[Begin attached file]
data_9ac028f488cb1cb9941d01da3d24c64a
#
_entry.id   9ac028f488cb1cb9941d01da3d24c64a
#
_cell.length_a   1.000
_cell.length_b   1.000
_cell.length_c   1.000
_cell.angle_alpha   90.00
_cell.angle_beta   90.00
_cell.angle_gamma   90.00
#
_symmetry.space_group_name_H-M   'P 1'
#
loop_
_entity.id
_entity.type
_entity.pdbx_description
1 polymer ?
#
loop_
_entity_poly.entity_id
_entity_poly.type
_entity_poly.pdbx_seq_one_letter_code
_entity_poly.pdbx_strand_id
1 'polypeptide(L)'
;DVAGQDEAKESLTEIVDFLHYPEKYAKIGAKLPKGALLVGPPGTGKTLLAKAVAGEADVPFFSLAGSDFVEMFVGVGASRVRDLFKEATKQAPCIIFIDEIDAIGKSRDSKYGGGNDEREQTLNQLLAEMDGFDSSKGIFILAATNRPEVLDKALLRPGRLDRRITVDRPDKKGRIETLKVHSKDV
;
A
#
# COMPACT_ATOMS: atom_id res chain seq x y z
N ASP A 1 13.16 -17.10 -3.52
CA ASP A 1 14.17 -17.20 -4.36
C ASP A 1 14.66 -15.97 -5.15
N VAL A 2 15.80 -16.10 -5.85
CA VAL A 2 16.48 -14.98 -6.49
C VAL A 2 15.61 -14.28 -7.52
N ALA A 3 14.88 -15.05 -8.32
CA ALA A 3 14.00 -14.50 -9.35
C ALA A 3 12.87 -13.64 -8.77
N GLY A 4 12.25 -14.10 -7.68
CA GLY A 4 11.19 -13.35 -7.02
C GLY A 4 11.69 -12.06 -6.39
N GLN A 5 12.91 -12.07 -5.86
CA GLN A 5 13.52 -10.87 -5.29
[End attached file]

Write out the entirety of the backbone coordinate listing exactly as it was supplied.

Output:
data_9ac028f488cb1cb9941d01da3d24c64a
#
_entry.id   9ac028f488cb1cb9941d01da3d24c64a
#
_cell.length_a   1.000
_cell.length_b   1.000
_cell.length_c   1.000
_cell.angle_alpha   90.00
_cell.angle_beta   90.00
_cell.angle_gamma   90.00
#
_symmetry.space_group_name_H-M   'P 1'
#
loop_
_entity.id
_entity.type
_entity.pdbx_description
1 polymer ?
#
loop_
_entity_poly.entity_id
_entity_poly.type
_entity_poly.pdbx_seq_one_letter_code
_entity_poly.pdbx_strand_id
1 'polypeptide(L)'
;DVAGQDEAKESLTEIVDFLHYPEKYAKIGAKLPKGALLVGPPGTGKTLLAKAVAGEADVPFFSLAGSDFVEMFVGVGASRVRDLFKEATKQAPCIIFIDEIDAIGKSRDSKYGGGNDEREQTLNQLLAEMDGFDSSKGIFILAATNRPEVLDKALLRPGRLDRRITVDRPDKKGRIETLKVHSKDV
;
A
#
# COMPACT_ATOMS: atom_id res chain seq x y z
N ASP A 1 13.16 -17.10 -3.52
CA ASP A 1 14.17 -17.20 -4.36
C ASP A 1 14.66 -15.97 -5.15
N VAL A 2 15.80 -16.10 -5.85
CA VAL A 2 16.48 -14.98 -6.49
C VAL A 2 15.61 -14.28 -7.52
N ALA A 3 14.88 -15.05 -8.32
CA ALA A 3 14.00 -14.50 -9.35
C ALA A 3 12.87 -13.64 -8.77
N GLY A 4 12.25 -14.10 -7.68
CA GLY A 4 11.19 -13.35 -7.02
C GLY A 4 11.69 -12.06 -6.39
N GLN A 5 12.91 -12.07 -5.86
CA GLN A 5 13.52 -10.87 -5.29